The next week SI ran a small article announcing Finch’s retirement from baseball and then finally in the subsequent week after that they let the readers in on the joke.  George Plimpton went on to write a Sidd Finch novel where Sidd reconsiders a career as a professional ball player that was first published in 1987.

1985 Topps
The request  was for a 1984 Topps style card.  The PCb reader loves the style, as do I.  It’s always fun to get to use two different images on the same card.  That card was a crowd pleaser to both him and I.

Because the Sidd Finch events are synonymous with that 1985 issue of Sports Illustrated I wanted to also do a card in a 1985 specific design.  With Sidd’s record shattering 168 mph fastball being such a central detail to his lore the thought of a card inspired by the ‘Record Breaker’ subset gave me a smile not unlike the one The Grinch gets when thinking of doing Grinchy deeds.  I used the same iconic photo for both cards of a bare footed Finch in a big wind up on that white sand Florida beach.

If this helped you remember that quirky story from way back in ‘85 or you’re discovering in for the first time and want a Sidd Finch card of your very own you can pick one up here

Wednesday, November 7, 2018

Halloween


Like many I went and seen the newest resurrection of Halloween.  Overall I was pleased with the newest chapter of the franchise, especially seeing Jamie Lee Curtis back in the fold.  A couple of days later it had me popping in my VHS copy of John Carpenter's original 1978 Halloween.  Revisiting the classic inspired me to give the original masterpiece some cardboard love.

Originally I figured I would use a 1978 Topps baseball inspired design especially seeing as I've not yet used it for anything.  Just to cover my bases I refreshed my memory on a what the 1978 Topps football set looked like and I knew within a split second that a '78 Topps baseball inspired design would just have to wait.

I know I've said it before but I'm always a fan of using designs that have rounded frames.  Rounded frames just instantly gives the design a cool retro look.  The colors were easy.  Gotta be orange and black.  The Steelers scheme on the '78 cards actually worked perfect with the light blue name color fill adding a nice contrast for the eye. 

I finished the cards with a white border but decided
to also get a look at them with a black border for a spookier vibe and absolutely loved that tweak. 


Thursday, November 1, 2018

My First Cut Card


Despite a number of requests for cut card design I've, until now, shied away from making them.

A cut card is a trading card that has a window cut out of it to incorporate an autograph that has been trimmed out of another previously signed item.  it can be a stylish way to present an autograph was was obtained on a magazine page or a note card.  It's also a way to have an autographed trading card from a deceased celebrity.  The cut card I was commissioned to do, I suspect, was a combination of both of those two scenarios.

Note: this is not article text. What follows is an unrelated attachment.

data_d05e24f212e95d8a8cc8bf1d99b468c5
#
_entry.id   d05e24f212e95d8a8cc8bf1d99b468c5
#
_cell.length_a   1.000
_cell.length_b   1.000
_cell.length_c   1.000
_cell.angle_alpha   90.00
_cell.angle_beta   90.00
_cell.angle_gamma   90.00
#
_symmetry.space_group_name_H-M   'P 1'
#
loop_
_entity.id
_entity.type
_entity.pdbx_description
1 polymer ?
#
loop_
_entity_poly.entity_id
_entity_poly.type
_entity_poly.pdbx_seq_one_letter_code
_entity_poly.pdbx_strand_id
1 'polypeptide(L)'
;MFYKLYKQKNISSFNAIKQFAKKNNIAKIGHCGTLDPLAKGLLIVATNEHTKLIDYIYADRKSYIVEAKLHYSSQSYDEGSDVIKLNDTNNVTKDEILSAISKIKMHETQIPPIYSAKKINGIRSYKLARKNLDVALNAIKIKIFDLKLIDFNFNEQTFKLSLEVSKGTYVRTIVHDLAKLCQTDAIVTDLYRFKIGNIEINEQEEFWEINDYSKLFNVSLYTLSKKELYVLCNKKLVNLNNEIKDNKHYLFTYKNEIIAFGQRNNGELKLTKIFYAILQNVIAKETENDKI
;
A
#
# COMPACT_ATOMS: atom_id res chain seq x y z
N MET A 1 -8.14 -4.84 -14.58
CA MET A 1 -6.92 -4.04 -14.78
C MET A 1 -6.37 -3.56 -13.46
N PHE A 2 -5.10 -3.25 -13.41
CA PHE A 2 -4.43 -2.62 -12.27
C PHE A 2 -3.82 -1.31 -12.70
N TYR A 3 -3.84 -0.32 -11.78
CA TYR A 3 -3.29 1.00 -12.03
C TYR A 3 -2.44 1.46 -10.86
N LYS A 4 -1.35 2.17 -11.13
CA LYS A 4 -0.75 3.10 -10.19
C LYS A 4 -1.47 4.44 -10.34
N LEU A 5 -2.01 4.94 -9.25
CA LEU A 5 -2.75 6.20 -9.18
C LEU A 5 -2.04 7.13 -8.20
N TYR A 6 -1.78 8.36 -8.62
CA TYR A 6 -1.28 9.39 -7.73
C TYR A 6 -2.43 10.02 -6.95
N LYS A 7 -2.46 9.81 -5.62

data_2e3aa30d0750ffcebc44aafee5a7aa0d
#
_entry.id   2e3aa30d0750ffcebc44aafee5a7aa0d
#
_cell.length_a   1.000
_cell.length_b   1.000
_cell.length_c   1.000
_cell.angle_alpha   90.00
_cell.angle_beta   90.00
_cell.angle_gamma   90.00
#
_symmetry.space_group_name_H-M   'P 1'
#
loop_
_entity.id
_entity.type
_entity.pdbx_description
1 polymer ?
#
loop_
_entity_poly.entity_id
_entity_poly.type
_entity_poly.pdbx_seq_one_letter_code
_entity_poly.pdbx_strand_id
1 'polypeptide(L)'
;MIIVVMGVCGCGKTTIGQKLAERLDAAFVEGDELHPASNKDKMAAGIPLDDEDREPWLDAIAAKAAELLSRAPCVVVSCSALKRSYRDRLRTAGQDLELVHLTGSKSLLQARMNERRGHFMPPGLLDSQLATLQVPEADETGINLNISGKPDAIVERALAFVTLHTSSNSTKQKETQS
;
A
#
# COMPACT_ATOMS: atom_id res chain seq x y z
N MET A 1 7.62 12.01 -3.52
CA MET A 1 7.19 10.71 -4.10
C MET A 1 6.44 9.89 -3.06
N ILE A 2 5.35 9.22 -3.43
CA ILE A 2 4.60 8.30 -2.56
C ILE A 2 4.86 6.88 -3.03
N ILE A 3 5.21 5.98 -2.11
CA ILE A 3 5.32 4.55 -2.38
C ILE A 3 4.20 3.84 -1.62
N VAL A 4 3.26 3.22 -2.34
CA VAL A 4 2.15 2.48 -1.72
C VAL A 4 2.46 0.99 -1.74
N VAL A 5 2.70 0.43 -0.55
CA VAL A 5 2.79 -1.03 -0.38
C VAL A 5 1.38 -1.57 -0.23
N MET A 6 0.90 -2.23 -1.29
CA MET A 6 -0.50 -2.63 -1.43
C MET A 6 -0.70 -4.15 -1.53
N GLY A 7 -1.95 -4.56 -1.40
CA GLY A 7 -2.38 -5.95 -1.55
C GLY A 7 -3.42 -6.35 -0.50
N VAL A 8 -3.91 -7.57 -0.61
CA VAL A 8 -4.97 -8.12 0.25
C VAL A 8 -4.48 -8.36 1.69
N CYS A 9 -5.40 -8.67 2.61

Matthew, the gentleman who commissioned this card, is a big fan of Jurassic Park and he was looking to have a cut card made from an autograph he had of Bob Peck who played Robert Muldoon in the blockbuster movie.  Matthew collects autographs on trading cards through the mail like myself.  Unfortunately the world lost Peck to cancer in 1999.

I had made a few custom Jaws cards for Matthew in the past and he was successful in getting some great looking signature on the 1975 Topps baseball inspired designed I did those ones in.  He wanted this card to be vintage inspired as well.  I immediately thought of Topps' 1988 Dinosaurs Attack set for the obvious dinosaur connection.

The challenge with this card was the exact reason I've declined the offer to do make any up until giving this one a try... the autograph window cut out.  Like all of my cards, I wanted this one to have as professional of  a look as I could accomplish.  I decided I could make this card happen by cutting the window with an X-acto knife and a straight edge ruler.  I anticipated a couple of tries but I was well north of a dozen before I had a rectangle that was clean and straight in my eyes.

There was a little bit of anxiety about bonding the front and back of the card with the cut autograph in the middle because it's pretty much a one time shot and I didn't want to ruin this guy's autograph as it obviously was one of significance to have sought me out and entrusting me with it to make this card for him.  I treated it with the utmost care and I think it turned out pretty good.  I delighted in the fact that when turned to the side there was no visible seam where the card was bonded.

Based on this experience I'm going to attempt one for my personal collection.  I've acquired an autographed picture for the signature and I have a card I've made in the past that I'll add the window to.  This time however I'm sure there has to be a tool out there that can make my life a bit easier when it comes to the cut.  Maybe something that is used in cutting out matting for framed pictures.  It's something I'm still researching but I'll be sure to do a little write up when the card is done.